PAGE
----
Once you finish answering the questions, you'll get your quiz score automatically. Get more information about this aspect of geology with the lesson called Relative Dating with Fossils: Index Fossils as Indicators of Time. This lesson will help you:. The videos on Study. Students in online learning conditions performed better than those receiving face-to-face instruction. Explore over 4, video courses. Find a degree that fits your goals.
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What kind of dating can we establish with the principle of fossil succession? Print Relative Dating with Fossils: Index Fossils as Indicators of Time Worksheet. Create your account to access this entire worksheet. Create an account to get started Create Account. Type of dating used with fossil succession What an index fossil represents Comparing fossils from lower and upper layers How to match up two outcrops of fossils Good and bad traits of index fossils Skills Practiced Interpreting information - verify you can read information about fossil succession and correctly interpret what kind of dating can be established based on it Reading comprehension - ensure that you draw the most important information from the related index fossil lesson Knowledge application - use what you've learned to identify a characteristic that would not be beneficial for an index fossil Additional Learning Get more information about this aspect of geology with the lesson called Relative Dating with Fossils: This lesson will help you: Understand how relative dating sheds light on a geological time scale Explain how scientists make the story of our history more complete Identify who the first person was to understand the principle of fossil succession Appreciate how an index fossil can act as a missing link.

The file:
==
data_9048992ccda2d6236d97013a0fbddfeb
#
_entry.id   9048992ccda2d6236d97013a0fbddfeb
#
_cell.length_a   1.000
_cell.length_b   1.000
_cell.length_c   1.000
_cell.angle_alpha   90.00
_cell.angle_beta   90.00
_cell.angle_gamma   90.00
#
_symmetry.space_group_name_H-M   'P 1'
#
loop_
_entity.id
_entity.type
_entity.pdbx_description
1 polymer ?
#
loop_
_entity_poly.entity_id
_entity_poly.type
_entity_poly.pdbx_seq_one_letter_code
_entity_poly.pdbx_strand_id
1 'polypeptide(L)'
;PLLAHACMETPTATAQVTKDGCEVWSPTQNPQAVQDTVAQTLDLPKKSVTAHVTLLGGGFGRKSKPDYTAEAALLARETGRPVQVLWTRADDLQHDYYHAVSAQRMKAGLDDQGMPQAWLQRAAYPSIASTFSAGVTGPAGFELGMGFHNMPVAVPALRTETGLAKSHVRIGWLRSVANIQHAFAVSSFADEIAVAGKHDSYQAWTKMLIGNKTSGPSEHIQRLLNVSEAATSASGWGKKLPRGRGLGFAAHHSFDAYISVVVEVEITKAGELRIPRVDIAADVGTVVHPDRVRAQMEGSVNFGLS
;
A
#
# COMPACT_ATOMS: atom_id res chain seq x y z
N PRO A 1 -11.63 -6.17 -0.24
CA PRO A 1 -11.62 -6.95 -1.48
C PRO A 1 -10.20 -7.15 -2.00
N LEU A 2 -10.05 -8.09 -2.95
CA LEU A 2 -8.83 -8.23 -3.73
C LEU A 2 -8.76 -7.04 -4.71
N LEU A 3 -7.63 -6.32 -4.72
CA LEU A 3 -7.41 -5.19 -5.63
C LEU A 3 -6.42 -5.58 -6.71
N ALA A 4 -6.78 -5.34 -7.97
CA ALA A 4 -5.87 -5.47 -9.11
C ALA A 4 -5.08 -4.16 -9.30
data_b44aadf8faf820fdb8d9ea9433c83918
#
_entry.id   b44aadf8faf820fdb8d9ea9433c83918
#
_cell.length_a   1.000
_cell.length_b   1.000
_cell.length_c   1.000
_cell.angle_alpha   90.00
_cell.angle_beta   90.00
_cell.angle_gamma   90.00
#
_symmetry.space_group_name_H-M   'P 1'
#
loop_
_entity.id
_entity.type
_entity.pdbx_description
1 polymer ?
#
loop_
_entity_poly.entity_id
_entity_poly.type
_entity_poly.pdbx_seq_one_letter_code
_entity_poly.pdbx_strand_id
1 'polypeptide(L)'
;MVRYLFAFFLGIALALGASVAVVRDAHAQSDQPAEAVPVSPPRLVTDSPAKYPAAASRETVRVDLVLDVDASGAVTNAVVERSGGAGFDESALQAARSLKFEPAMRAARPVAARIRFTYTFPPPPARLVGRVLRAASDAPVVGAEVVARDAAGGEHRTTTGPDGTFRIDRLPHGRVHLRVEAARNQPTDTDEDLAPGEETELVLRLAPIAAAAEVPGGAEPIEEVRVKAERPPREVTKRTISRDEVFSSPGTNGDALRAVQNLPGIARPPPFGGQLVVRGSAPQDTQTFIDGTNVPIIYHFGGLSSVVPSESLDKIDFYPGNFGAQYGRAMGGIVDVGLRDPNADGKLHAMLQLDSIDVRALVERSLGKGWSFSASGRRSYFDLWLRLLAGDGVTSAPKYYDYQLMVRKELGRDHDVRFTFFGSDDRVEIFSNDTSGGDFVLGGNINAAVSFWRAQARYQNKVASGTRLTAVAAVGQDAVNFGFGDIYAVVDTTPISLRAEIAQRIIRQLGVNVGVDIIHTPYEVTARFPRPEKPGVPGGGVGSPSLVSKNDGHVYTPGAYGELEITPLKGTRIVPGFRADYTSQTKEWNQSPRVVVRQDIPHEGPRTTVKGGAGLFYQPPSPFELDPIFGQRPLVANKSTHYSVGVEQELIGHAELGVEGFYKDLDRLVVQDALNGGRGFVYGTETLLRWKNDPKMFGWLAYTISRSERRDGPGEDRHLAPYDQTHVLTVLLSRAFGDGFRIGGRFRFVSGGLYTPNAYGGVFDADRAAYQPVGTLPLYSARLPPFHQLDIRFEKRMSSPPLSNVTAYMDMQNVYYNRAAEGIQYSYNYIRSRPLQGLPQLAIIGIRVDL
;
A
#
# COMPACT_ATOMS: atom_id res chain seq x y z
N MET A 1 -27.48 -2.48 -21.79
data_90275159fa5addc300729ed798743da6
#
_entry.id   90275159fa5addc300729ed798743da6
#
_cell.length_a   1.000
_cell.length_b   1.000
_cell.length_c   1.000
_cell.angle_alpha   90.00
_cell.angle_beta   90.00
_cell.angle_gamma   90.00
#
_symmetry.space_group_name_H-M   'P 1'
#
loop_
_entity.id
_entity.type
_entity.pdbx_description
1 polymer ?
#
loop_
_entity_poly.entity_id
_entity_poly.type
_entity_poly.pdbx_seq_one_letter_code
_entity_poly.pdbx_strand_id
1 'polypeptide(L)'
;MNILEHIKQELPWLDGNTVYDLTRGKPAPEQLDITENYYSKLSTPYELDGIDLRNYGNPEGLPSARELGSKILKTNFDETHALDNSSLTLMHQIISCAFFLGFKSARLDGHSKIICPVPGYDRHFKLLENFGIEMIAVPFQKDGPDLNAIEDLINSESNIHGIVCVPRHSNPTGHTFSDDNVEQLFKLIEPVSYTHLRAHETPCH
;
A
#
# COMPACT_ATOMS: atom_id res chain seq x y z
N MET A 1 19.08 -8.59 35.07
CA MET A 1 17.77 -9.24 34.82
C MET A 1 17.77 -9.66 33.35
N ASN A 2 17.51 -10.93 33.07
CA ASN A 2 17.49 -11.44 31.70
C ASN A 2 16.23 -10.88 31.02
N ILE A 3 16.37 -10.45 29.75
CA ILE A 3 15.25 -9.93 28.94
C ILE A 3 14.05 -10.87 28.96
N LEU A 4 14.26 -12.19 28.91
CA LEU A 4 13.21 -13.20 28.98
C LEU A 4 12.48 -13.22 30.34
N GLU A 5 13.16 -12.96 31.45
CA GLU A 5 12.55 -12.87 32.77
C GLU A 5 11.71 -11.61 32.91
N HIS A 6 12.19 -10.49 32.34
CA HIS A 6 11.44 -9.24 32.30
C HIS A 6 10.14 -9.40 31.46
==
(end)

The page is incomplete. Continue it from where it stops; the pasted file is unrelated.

You are viewing lesson Lesson 8 in chapter 2 of the course:.
Review of Relative Dating
Earth Science 24 chapters lessons 16 flashcard sets. Earth's Spheres and Internal Rock Deformation and Mountain Water Balance on Earth. Once students begin to grasp "relative" dating, they can extend their knowledge of geologic time by exploring radiometric dating and developing a timeline of Earth's history. These major concepts are part of the Denver Earth Science Project's "Paleontology and Dinosaurs" module written for students in grades The module is an integrated unit which addresses the following National Science Education Standards: Fossils indicate that many organisms that lived long ago are extinct.
Extinction of species is common; most of the species that have lived on the earth no longer exist. Fossils provide important evidence of how life and environmental conditions have changed.
Dating Fossils – How Are Fossils Dated?
The complete "Paleontology and Dinosaurs" module takes approximately four weeks to teach. The "Who's On First? Scientific measurements such as radiometric dating use the natural radioactivity of certain elements found in rocks to help determine their age. Scientists also use direct evidence from observations of the rock layers themselves to help determine the relative age of rock layers.